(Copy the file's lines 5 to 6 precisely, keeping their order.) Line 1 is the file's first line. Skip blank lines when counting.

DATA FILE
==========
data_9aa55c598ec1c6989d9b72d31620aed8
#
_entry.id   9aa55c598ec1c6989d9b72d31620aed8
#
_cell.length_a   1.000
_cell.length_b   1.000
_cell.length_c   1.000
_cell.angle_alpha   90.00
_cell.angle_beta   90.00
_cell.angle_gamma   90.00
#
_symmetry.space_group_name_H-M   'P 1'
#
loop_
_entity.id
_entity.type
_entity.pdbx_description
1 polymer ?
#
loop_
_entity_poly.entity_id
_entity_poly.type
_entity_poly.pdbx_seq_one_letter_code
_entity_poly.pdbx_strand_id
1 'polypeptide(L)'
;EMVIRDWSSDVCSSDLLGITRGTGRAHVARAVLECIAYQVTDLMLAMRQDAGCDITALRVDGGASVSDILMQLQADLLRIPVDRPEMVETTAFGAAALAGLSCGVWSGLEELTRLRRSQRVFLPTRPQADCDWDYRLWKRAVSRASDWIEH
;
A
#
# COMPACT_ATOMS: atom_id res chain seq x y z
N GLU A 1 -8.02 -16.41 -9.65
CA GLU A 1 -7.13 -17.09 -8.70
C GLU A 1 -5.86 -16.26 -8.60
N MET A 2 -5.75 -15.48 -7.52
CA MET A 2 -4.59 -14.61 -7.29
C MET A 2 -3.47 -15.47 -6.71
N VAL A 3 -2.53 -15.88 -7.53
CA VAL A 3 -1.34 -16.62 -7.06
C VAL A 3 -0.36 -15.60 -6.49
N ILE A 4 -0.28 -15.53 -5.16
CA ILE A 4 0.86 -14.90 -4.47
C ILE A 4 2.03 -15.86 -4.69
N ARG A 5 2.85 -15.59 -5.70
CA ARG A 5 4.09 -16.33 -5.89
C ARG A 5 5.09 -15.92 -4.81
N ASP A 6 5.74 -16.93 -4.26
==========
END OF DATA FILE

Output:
_cell.length_a   1.000
_cell.length_b   1.000